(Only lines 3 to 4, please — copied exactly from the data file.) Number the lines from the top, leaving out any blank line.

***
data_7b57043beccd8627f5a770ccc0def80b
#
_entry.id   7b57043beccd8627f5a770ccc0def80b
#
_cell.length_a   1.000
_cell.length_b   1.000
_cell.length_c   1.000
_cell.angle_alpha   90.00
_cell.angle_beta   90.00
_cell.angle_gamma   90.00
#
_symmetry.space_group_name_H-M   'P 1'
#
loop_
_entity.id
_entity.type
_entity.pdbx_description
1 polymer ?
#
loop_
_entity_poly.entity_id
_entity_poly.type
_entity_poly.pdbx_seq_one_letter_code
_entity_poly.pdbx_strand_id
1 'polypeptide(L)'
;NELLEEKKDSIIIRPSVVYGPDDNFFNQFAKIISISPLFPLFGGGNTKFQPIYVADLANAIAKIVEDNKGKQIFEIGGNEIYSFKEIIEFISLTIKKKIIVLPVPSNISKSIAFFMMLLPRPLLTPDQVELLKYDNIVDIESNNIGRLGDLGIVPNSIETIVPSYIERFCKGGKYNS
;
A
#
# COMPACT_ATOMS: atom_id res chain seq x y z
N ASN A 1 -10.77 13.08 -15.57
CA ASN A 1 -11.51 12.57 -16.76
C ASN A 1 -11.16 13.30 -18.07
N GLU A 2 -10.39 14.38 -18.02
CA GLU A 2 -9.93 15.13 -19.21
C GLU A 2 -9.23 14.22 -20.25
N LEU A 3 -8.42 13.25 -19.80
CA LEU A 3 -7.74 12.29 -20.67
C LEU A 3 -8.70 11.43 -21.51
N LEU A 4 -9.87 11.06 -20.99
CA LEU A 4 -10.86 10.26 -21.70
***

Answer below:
_entry.id   7b57043beccd8627f5a770ccc0def80b
#